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Fundamental Estimation and Detection Limits in Linear Non-Gaussian Systems

Author: G. Hendeby
Published: Licentiate Thesis no. 1199, Nov 2005.
Research area: Signal Processing
Keywords: Estimation, Detection, Linear systems, Non-Gaussian, Limits, GLR, CRLB

Thesis as PDF (2926 kbytes)

Many methods used for estimation and detection consider only the mean and variance of the involved noise instead of the full noise descriptions. One reason for this is that the mathematics is often considerably simplified this way. However, the implications of the simplifications are seldom studied, and this thesis shows that if no approximations are made performance is gained. Furthermore, the gain is quantified in terms of the useful information in the noise distributions involved. The useful information is given by the intrinsic accuracy, and a method to compute the intrinsic accuracy for a given distribution, using Monte Carlo methods, is outlined.

A lower bound for the covariance of the estimation error for any unbiased estimator is given by the Cramér-Rao lower bound (CRLB). At the same time, the Kalman filter is the best linear unbiased estimator (BLUE) for linear systems. It is in this thesis shown that the CRLB and the BLUE performance are given by the same expression, which is parameterized in the intrinsic accuracy of the noise. How the performance depends on the noise is then used to indicate when nonlinear filters, e.g., a particle filter, should be used instead of a Kalman filter. The CRLB results are shown, in simulations, to be a useful indication of when to use more powerful estimation methods. The simulations also show that other techniques should be used as a complement to the CRLB analysis to get conclusive performance results.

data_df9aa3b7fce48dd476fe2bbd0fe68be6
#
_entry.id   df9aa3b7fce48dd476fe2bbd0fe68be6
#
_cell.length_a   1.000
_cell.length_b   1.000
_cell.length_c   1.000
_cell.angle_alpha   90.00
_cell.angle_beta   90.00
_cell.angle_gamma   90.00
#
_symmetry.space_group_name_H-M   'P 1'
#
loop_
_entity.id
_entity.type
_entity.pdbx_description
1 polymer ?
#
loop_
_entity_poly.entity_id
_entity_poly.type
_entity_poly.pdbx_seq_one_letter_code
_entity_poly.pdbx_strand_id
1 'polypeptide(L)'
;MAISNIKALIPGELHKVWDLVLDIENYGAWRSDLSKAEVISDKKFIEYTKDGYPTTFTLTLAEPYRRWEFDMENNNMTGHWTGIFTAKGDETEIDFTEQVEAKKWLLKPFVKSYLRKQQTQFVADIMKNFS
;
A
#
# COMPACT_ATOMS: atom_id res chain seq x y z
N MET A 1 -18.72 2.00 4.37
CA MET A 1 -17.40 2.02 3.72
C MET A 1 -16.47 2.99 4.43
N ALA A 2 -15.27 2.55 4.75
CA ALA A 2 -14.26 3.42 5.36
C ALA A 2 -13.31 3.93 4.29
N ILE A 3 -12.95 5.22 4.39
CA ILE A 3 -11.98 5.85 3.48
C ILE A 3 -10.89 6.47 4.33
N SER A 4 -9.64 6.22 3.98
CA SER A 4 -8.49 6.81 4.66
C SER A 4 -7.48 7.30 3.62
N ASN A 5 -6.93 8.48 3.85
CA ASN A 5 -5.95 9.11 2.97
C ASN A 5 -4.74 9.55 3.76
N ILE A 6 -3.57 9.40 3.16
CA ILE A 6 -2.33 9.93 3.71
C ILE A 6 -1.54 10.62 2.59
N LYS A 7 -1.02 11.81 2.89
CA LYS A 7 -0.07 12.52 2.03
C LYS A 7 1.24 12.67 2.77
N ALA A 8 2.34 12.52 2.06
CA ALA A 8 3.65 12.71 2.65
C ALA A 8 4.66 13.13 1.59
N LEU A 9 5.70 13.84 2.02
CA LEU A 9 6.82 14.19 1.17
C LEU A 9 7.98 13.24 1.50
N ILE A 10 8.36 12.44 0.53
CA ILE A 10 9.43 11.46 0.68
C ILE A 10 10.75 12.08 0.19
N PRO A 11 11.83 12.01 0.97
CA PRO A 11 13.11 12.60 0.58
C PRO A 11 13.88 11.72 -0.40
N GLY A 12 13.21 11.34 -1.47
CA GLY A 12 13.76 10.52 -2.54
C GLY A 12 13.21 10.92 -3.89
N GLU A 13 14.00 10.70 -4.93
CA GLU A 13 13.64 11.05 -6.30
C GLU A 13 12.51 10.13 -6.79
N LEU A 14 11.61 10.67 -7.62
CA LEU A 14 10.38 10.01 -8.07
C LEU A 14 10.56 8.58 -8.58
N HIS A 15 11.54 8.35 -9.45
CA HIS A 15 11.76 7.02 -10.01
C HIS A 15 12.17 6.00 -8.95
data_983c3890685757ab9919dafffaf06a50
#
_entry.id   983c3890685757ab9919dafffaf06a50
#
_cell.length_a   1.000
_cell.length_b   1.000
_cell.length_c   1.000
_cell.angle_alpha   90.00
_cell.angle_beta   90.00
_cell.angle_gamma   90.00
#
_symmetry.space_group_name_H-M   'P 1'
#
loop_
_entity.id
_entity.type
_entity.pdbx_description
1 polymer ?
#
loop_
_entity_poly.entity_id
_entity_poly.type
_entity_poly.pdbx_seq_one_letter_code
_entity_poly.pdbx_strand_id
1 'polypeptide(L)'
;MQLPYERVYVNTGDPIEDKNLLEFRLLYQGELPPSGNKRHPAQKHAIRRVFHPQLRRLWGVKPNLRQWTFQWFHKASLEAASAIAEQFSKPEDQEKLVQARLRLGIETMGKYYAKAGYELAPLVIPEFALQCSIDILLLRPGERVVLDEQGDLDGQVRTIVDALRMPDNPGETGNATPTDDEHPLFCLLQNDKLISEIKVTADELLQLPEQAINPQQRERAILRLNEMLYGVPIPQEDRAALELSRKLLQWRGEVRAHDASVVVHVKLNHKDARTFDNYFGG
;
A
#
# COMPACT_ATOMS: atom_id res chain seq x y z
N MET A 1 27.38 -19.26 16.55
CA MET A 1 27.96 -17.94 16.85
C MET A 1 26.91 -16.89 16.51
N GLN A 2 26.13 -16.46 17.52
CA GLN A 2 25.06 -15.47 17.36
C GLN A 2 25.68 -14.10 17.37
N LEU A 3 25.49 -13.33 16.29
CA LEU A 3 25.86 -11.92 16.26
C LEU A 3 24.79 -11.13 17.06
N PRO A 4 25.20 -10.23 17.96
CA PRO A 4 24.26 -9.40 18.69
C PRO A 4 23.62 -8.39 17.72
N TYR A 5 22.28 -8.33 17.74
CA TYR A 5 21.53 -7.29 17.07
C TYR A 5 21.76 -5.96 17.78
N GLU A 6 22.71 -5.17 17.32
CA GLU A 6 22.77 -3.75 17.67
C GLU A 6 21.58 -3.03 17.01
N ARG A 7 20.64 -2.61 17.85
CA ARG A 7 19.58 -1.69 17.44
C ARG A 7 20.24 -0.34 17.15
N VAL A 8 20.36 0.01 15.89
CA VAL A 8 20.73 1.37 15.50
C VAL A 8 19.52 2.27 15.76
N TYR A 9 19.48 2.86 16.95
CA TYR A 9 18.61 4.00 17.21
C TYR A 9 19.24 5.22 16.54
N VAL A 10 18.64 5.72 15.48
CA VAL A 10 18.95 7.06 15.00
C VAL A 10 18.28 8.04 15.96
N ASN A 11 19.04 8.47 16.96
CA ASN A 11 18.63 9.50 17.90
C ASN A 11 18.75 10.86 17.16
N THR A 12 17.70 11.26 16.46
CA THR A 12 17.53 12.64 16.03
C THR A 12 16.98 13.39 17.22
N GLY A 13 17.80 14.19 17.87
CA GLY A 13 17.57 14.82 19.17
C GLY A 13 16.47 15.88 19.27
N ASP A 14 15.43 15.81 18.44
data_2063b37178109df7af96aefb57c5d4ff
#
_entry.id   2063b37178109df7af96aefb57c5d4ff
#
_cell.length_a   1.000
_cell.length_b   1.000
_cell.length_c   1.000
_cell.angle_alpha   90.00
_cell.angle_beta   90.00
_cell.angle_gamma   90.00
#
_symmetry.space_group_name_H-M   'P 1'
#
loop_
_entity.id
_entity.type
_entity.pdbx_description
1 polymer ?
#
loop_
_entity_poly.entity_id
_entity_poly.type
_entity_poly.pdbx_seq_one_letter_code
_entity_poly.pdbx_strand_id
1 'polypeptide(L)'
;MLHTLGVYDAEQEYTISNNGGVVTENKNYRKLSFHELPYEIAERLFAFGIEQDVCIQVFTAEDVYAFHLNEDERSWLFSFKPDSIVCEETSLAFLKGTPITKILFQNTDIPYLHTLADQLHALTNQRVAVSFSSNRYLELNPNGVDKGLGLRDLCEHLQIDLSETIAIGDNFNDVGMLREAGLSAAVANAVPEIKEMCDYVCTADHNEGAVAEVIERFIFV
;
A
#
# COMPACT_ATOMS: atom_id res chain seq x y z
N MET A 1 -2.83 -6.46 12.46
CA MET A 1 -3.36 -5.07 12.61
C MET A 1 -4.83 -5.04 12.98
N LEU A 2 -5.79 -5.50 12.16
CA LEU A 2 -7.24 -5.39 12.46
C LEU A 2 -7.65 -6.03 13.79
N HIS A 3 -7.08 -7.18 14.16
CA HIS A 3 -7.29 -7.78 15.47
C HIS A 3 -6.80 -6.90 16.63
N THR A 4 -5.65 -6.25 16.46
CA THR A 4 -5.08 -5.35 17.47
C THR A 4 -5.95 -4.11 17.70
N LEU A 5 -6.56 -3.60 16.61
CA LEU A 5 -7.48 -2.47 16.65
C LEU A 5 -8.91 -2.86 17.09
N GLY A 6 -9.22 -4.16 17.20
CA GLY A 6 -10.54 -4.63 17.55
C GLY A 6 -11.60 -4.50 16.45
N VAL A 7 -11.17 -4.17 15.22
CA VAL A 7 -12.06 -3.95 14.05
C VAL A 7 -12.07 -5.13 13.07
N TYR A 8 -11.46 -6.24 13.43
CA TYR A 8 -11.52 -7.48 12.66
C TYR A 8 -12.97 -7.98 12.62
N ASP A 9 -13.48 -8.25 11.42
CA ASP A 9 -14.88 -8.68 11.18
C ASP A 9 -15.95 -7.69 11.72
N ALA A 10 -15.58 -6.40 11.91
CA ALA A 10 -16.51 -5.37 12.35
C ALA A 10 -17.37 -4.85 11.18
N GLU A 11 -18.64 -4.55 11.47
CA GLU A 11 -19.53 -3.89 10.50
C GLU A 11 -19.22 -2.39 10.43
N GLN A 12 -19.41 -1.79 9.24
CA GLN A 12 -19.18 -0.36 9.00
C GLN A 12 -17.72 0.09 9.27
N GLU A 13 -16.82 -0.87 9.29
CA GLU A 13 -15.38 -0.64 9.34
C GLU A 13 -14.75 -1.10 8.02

For fault detection, the statistics of the asymptotic generalized likelihood ratio (GLR) test provides an upper bound on the obtainable detection performance. The performance is in this thesis shown to depend on the intrinsic accuracy of the involved noise. The asymptotic GLR performance can then be calculated for a test using the actual noise and for a test using the approximative Gaussian noise. Based on the difference in performance, it is possible to draw conclusions about the quality of the Gaussian approximation. Simulations show that when the difference in performance is large, an exact noise representation improves the detection. Simulations also show that it is difficult to predict the exact influence on the detection performance caused by substituting the system noise with Gaussian noise approximations.


    author = "Hendeby, Gustaf",
    title = "Fundamental Estimation and Detection Limits in Linear Non-Gaussian Systems",
    school = "Department of Electrical Engineering, Link{\"{o}}ping University",
    year = "2005",
    month = Nov,
    address = "SE-581 83 Linköping, Sweden",
    type = "Licentiate Thesis no. 1199",